• Sudo

      The package management has all the ease of Gentoo's 'emerge,' but without the compiling. Plus, you don't have to worry about something breaking

      • Package updates were my favorite feature of Ubuntu. Unfortuantely, on my HP, the clock ran 2x fast and the machine hung every few days. So, I switched over to FC4 and later FC5.

        I do think Ubuntu is forcing other distros into better package and update management. FC4 had pretty terrible features out of the box, but FC5 is a lot better. So, while not everyone loves Ubuntu, they've been a factor in increasing usablity.
    • See Debian. (Score:3, Insightful)

      by matt me (850665)
      To comparing Ubuntu to say Fedora Core, you have to look behind the sticky smiley usable faces and compare the old clockwork beneath of Debian against Red Hat. I think the biggest answers here are a) speed and b) .deb package management. I use Fedora Core, and it is officially a beast, and managing .rpm's through yum isn't perfect.

      But the real differences aren't in the software. It's the attitude and community. Ubuntu loves you. Ubuntu is your friend. It smiles when you see it on the street. Those behind Ub
      • I think we can trust Ubuntu not to become hypocritically evangelical and sell out like Firefox.
        Oo, that sounds interesting. Could you explain, please?
        AOB: Hell! My easter egg's dissapeared from within foil. Tell me I didn't just eat it...
        I.. *aouhmf*... sorry!
        • Hah maybe I sell out in trying to be controversial. But no I do have some real opinions on Firefox that usually get modded out of side. Here they arel, following my story.

          In 2003 , back when I used Windows, and wasn't that geeky at all, I installed an 'alternative' browser at hte recommendation of my brother. This was Firebird 0.7. I liked it. It was faster than IE. He showed me how to use the tabs (using TBE) and how it blocked ads (adblock). I was impressed by the good many geeky features that made it use
          • Is the stylesheet changer the same as that found in View->Page Style? If so I imagine it wouldn't be too hard to put it back in like you remember it with an extention. If it hasn't been done already.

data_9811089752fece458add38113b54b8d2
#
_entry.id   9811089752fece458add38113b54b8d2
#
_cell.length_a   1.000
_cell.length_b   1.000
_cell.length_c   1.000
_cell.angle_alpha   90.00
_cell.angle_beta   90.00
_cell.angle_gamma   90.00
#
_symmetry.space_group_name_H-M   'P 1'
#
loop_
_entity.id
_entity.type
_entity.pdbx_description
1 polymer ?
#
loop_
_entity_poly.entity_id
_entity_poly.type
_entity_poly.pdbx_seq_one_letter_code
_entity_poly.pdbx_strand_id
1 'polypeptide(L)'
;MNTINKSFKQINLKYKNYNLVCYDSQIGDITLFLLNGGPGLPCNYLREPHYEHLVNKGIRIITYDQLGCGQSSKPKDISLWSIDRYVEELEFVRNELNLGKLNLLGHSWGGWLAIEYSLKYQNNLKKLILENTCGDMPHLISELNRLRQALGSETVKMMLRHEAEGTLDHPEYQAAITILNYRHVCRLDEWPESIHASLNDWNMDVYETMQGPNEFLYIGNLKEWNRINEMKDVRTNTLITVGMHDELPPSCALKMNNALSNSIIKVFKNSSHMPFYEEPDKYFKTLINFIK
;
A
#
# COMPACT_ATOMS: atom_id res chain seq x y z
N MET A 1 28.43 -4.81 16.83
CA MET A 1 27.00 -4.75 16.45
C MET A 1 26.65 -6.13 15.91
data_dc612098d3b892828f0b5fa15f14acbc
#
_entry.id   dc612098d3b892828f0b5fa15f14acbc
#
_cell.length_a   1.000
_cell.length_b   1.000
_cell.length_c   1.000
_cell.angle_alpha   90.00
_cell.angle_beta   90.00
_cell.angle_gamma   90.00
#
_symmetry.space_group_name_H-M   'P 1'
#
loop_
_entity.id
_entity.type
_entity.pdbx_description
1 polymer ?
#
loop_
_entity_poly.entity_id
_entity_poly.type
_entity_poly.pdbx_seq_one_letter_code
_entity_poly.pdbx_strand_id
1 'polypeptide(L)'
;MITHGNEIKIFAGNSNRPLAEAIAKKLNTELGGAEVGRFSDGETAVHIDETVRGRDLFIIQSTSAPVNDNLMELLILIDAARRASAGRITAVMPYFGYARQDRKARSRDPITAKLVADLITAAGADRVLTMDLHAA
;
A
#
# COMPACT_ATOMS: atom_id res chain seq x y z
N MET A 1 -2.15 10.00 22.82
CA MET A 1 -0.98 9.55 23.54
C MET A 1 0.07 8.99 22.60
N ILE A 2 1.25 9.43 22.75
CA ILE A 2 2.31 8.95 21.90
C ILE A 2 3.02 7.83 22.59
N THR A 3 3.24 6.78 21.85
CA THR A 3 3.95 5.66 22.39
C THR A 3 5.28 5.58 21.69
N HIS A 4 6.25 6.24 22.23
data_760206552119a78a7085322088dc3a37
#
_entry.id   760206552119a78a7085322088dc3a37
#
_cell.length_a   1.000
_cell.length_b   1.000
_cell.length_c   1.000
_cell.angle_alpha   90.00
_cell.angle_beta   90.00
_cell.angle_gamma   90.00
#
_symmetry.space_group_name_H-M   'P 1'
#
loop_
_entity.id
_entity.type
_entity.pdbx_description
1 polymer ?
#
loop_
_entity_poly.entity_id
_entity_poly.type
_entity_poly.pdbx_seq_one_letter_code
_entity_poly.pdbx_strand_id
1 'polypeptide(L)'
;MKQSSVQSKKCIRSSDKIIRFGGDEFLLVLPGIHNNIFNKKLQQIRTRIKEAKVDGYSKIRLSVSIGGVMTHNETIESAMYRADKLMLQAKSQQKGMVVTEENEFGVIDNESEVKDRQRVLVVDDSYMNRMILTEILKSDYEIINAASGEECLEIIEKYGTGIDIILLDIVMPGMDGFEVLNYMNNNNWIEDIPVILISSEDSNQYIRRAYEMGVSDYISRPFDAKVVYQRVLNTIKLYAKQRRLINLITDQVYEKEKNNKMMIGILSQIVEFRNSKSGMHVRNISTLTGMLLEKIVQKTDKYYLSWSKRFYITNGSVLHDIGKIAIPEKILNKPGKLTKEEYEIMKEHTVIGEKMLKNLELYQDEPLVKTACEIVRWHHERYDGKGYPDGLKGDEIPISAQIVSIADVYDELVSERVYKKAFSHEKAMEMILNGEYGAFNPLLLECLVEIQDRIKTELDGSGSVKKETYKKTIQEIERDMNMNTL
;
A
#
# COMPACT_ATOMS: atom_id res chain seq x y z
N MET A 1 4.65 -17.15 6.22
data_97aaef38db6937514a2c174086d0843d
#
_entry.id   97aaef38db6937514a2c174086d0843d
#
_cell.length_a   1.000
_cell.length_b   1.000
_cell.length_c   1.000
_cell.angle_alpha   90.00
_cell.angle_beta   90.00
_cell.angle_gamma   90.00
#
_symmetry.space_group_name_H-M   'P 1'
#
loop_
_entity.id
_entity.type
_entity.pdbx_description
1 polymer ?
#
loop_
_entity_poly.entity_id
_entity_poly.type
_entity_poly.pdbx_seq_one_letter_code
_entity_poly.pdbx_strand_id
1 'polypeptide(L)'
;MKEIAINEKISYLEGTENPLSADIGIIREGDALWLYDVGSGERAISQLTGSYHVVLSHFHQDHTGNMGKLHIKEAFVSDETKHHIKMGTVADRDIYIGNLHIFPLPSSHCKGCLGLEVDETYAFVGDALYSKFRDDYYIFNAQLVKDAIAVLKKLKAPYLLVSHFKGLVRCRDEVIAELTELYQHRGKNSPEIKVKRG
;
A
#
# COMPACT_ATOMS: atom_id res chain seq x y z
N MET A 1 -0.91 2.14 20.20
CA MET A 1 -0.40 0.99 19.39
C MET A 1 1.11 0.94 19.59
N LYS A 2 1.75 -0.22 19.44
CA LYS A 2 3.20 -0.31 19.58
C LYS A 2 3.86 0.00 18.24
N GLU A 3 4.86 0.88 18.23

I still think FF is the Browser with the most geeky features. It's just that they put them as extentions instead so it doesn't flood the browser with features.
            • Firstly is there an extension?

              The current implementation is useless, because you don't know *if* there is an alternate stylesheet avaliable, because there's no visible icon. No-one goes to habitually look in view /page style to see.
              • I don't know if there is an extention. I really don't care about the feature so I haven't looked.

                I imagine if there isn't one you could use GreaseMonkey to hack something together which would show (on the page) if there were alternative presentations available.

                Good hunting, and I'd look at web developer plugins as well. They may have the functionality built in.
          • First of all I'd like to thank you for taking time in answering, explaining the issue to me. I too hopped on the train with Firebird 0.7 (as I recall it), but apparently did not pay attention to details the way you did.

            No single-window mode, (tabs + windows is ridiculously confusing)

            I totally agree! I _don't_ want web pages to fling up windows in my face against my will. Not tabs either, for that matter, but it's better than new windows. I do arrange my tabs in multiple windows sometimes, though, when I

    • It's the first Linux distro I would feel comfortable inflicting on my parents, while still being a joy to inflict on myself.

      I'm a CS major, and I do basically all my development on Linux. It's been pretty much the most cooperative distro I've ever run across. Cooperative when I want to do something advanced, and cooperative when I don't (as in "I don't want to manually config ALSA").

    • A big and supportive community. Everything follows from that, really.
  • by danpsmith (922127) on Thursday April 20, 2006 @11:56AM (#15165411)